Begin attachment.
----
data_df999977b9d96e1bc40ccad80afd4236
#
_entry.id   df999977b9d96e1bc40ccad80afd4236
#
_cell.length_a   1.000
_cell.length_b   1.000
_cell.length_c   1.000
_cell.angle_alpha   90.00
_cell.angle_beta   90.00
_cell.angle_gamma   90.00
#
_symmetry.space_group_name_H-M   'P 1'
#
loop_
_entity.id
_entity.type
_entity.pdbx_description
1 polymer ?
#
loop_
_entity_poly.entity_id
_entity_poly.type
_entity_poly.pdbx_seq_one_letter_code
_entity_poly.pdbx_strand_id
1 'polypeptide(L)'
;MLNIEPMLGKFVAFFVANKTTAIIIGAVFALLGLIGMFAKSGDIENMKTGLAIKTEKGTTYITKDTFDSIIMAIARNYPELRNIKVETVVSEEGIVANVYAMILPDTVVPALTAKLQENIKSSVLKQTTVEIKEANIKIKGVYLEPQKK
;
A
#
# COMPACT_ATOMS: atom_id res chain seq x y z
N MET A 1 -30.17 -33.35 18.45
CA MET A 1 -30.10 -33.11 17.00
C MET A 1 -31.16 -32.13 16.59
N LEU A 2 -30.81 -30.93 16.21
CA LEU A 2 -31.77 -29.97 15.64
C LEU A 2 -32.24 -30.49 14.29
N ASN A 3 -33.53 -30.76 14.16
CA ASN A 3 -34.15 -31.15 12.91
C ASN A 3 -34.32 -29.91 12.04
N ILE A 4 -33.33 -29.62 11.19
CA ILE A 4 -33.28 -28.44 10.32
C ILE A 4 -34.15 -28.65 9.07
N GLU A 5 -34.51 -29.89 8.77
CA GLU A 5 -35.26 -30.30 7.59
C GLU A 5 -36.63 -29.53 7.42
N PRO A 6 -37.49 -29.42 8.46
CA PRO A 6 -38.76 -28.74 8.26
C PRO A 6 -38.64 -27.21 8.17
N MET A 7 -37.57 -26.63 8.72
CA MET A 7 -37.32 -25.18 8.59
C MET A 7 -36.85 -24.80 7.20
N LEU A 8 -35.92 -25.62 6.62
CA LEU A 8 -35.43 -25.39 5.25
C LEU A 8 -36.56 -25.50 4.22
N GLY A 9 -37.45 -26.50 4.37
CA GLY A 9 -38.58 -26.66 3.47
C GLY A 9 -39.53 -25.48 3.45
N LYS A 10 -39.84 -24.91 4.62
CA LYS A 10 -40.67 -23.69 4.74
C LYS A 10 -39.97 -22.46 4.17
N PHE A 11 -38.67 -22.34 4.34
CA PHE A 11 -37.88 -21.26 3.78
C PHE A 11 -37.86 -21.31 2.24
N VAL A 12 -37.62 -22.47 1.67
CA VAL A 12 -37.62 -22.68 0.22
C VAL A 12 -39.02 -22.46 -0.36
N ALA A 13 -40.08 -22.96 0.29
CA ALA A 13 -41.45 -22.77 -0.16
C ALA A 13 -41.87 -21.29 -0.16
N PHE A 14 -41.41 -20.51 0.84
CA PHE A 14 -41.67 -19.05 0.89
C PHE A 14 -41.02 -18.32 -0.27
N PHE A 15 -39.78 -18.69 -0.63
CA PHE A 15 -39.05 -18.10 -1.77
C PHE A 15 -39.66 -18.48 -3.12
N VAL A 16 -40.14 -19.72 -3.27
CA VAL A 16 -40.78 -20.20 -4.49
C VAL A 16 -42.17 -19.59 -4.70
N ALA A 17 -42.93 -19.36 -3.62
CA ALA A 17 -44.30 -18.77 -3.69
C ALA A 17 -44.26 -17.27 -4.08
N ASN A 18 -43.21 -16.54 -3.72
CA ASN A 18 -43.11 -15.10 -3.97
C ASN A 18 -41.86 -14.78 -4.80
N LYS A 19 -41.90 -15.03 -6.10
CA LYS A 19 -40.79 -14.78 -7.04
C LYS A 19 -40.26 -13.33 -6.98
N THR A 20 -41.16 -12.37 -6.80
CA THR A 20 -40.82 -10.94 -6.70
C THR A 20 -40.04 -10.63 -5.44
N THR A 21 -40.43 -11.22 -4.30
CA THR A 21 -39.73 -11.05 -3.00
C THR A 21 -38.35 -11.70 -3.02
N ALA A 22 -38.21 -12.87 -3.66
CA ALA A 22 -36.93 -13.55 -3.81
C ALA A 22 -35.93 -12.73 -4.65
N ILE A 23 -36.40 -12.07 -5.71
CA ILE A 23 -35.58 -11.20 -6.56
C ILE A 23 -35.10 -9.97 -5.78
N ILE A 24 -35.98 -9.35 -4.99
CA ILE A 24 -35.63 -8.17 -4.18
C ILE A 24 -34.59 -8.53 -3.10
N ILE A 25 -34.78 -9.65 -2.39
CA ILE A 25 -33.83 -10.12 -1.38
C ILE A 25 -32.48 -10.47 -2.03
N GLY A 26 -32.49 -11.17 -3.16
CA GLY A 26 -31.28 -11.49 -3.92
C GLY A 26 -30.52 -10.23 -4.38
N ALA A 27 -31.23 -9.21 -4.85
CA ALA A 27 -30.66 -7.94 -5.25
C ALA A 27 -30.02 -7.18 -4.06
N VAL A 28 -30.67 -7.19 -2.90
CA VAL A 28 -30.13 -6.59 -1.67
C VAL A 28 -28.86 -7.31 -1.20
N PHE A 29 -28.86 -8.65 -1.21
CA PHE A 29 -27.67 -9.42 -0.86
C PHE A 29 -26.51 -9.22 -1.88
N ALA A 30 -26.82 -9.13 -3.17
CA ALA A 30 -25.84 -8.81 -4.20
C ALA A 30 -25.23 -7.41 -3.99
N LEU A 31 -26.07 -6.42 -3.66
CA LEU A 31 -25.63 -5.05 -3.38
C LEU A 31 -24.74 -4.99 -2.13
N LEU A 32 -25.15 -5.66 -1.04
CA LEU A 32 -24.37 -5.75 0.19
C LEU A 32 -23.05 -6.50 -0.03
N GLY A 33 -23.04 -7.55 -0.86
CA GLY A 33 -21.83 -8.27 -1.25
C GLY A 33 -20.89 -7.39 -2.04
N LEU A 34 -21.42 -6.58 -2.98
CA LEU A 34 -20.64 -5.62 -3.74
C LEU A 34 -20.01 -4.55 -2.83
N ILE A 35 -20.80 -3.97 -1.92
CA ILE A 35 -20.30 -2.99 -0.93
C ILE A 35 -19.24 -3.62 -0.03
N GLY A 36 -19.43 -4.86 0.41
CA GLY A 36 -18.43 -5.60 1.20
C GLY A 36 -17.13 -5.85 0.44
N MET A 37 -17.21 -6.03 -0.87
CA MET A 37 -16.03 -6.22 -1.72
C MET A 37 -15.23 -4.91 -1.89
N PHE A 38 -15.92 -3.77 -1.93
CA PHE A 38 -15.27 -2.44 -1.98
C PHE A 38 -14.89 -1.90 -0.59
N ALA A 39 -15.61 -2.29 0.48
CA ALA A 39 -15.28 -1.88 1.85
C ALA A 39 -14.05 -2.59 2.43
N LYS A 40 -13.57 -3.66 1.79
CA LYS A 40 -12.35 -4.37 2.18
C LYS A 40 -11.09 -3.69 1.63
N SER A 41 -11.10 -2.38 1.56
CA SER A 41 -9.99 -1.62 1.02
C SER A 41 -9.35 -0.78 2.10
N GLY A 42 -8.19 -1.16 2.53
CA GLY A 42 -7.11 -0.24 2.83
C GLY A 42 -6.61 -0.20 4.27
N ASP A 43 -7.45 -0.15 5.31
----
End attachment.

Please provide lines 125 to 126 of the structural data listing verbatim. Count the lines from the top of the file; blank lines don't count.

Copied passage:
CA LEU A 32 -24.37 -5.75 0.19
C LEU A 32 -23.05 -6.50 -0.03